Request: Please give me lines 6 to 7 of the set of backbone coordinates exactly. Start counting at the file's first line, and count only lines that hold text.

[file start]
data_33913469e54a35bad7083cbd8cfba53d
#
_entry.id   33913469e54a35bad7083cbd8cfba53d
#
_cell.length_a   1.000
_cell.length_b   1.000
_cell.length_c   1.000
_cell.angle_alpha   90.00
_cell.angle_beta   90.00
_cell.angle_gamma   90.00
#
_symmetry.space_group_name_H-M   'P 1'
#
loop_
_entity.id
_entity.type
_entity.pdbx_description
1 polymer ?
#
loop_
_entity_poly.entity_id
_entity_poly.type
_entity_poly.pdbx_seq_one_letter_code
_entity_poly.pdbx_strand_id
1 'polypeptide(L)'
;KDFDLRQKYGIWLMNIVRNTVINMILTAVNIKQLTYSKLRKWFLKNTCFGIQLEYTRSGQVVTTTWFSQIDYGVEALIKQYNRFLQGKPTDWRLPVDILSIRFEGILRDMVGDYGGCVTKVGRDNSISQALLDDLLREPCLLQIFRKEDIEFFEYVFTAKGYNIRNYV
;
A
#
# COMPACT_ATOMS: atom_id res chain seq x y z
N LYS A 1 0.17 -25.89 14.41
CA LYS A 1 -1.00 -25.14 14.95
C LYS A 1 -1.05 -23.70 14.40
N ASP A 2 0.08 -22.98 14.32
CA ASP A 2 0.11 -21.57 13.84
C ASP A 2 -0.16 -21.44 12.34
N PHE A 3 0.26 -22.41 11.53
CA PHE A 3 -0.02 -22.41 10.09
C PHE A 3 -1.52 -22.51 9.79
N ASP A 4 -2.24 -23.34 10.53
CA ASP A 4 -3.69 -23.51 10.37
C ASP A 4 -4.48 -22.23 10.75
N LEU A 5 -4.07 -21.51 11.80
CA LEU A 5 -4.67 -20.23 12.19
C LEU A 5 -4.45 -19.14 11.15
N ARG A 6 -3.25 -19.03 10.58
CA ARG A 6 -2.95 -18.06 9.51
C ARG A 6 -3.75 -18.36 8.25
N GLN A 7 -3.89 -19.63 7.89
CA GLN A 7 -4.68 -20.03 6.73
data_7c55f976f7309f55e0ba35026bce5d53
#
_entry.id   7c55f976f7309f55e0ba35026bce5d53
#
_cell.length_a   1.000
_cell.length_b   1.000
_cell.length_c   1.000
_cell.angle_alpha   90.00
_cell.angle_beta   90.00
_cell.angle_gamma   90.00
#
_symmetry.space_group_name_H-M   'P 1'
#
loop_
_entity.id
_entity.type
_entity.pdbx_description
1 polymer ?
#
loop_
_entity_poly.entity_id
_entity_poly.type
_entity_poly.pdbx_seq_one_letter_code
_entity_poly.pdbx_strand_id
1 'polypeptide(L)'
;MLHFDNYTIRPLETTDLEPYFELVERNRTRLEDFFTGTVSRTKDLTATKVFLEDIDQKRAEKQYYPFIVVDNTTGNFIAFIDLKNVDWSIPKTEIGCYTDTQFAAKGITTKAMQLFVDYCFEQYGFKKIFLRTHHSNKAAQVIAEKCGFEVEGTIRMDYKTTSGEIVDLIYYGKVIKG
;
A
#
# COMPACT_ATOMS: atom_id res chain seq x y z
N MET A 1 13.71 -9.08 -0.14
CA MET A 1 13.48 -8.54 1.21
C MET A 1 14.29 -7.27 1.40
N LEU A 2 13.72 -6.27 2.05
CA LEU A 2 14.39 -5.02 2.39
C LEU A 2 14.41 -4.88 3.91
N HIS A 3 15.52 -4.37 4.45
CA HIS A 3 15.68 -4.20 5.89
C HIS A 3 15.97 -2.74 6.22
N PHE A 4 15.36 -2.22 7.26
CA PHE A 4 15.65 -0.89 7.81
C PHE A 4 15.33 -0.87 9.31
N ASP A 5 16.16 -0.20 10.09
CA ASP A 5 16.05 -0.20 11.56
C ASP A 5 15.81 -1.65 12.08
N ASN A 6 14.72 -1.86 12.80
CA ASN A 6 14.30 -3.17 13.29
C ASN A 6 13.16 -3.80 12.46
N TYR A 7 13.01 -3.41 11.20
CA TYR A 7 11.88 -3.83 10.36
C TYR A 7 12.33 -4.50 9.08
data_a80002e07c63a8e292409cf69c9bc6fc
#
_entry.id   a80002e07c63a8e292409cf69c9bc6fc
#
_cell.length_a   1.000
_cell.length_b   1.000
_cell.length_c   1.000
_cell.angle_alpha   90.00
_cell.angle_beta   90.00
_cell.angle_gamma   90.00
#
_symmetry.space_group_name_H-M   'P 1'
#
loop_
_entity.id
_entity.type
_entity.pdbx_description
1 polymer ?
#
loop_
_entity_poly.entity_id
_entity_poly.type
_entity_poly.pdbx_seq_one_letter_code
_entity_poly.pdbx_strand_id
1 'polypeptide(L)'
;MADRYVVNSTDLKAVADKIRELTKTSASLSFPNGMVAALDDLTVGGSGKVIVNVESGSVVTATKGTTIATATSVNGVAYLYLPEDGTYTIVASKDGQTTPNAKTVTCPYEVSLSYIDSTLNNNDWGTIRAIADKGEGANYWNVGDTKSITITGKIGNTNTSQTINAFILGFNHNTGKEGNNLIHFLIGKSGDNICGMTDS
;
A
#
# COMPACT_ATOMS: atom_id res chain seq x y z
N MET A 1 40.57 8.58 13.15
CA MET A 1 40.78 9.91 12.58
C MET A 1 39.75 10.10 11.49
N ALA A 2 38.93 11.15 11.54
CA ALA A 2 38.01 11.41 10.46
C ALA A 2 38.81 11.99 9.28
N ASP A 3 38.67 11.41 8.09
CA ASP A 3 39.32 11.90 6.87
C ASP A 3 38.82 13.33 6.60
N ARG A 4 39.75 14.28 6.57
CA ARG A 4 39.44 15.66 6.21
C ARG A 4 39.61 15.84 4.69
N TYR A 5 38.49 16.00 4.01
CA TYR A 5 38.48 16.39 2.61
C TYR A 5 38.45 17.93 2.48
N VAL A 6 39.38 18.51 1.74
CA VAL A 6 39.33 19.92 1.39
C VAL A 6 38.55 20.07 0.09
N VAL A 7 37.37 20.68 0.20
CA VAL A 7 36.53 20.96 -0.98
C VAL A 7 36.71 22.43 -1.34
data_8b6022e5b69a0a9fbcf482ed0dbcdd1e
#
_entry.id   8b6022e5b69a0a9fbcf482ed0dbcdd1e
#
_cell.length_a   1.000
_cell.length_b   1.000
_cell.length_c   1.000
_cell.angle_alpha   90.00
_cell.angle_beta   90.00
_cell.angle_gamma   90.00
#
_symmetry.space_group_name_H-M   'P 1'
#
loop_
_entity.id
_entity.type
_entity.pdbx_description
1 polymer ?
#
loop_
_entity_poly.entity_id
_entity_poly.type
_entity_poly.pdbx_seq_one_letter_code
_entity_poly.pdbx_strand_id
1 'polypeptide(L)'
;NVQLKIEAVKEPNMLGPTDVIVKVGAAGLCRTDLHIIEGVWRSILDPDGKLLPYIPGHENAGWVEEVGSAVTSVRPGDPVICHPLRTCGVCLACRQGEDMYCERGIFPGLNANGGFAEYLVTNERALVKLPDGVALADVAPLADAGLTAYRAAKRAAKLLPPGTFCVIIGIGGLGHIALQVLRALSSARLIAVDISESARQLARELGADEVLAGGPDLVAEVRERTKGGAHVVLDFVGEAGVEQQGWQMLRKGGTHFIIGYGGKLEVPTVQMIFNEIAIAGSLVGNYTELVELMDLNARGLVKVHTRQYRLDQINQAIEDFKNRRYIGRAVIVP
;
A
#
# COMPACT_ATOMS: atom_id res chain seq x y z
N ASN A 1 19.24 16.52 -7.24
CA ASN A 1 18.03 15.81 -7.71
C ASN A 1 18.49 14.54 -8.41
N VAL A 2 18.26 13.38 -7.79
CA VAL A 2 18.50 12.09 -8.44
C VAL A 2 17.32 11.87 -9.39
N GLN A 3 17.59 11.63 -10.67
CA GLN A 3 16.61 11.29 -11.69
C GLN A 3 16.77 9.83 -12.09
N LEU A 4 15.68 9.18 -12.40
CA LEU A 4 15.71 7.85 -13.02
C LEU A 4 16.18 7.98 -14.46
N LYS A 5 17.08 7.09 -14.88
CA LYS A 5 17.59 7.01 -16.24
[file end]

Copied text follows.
_cell.length_b   1.000
_cell.length_c   1.000